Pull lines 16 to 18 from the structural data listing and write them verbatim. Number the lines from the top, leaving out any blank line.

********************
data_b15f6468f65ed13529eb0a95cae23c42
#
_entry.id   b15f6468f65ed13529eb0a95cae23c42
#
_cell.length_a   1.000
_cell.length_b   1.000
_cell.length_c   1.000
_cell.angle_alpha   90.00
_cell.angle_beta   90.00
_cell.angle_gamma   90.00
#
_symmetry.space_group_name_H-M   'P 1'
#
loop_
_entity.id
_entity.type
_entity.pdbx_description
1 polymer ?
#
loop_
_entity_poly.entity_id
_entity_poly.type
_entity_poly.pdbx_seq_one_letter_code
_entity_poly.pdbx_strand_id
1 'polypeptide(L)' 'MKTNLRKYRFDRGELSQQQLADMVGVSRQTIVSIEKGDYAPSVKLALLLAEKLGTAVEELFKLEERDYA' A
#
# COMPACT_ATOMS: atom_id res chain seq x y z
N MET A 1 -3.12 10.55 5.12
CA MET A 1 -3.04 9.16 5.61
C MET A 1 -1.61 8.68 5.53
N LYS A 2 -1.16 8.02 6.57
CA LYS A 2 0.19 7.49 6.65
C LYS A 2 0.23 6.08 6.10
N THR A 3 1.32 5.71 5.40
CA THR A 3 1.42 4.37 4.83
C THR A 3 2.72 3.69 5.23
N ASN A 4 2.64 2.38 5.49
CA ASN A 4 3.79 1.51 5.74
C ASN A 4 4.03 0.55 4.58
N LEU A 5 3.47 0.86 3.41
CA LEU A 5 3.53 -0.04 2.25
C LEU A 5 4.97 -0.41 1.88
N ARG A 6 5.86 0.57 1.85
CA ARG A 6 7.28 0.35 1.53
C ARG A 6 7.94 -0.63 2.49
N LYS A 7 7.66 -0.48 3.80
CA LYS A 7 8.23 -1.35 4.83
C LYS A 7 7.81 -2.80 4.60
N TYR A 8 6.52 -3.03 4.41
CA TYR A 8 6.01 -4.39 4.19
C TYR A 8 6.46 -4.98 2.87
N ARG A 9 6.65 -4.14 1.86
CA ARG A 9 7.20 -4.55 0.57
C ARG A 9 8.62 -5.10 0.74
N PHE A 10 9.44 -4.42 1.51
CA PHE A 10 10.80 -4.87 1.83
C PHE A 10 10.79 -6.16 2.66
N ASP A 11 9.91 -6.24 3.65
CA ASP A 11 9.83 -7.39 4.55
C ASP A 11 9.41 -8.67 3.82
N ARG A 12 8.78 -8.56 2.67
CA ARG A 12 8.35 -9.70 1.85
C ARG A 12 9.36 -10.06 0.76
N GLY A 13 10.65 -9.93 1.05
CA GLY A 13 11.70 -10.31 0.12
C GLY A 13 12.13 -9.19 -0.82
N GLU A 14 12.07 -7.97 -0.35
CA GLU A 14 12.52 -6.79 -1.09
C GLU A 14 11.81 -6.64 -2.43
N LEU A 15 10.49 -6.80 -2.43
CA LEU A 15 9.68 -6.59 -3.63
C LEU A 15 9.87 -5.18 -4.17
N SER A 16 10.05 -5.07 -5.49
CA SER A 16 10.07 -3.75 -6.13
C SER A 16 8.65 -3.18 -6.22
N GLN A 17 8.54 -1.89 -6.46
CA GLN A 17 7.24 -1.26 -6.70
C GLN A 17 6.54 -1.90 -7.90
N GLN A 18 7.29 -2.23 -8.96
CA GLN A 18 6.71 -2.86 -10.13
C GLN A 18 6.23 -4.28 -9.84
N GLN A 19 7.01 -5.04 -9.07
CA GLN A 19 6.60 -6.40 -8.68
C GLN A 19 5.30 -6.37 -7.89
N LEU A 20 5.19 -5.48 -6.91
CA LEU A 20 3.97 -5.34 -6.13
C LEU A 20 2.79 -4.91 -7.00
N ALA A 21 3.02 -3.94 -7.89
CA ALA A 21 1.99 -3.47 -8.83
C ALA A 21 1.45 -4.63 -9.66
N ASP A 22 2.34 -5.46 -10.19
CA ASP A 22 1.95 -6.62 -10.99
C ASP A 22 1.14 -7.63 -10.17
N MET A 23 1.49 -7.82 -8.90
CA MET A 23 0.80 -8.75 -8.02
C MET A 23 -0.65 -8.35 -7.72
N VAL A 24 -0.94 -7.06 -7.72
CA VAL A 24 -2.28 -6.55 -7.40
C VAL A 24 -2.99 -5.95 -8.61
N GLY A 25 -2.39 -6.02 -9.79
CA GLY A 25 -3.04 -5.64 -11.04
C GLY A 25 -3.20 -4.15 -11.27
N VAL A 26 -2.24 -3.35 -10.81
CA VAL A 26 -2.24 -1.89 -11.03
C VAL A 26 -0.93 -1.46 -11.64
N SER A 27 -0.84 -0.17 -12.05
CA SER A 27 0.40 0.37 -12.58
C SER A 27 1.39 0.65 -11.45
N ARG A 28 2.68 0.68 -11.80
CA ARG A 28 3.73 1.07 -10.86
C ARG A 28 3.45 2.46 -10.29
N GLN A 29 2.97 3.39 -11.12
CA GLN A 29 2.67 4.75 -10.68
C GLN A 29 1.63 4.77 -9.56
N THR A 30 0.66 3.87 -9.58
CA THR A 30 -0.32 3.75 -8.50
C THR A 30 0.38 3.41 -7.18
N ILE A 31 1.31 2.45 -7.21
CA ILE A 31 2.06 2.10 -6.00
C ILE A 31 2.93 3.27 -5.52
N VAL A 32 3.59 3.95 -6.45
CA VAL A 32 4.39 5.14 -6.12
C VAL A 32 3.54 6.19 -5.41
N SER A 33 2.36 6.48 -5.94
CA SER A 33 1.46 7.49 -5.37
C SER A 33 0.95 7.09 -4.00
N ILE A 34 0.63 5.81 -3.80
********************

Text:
_entity.type
_entity.pdbx_description
1 polymer ?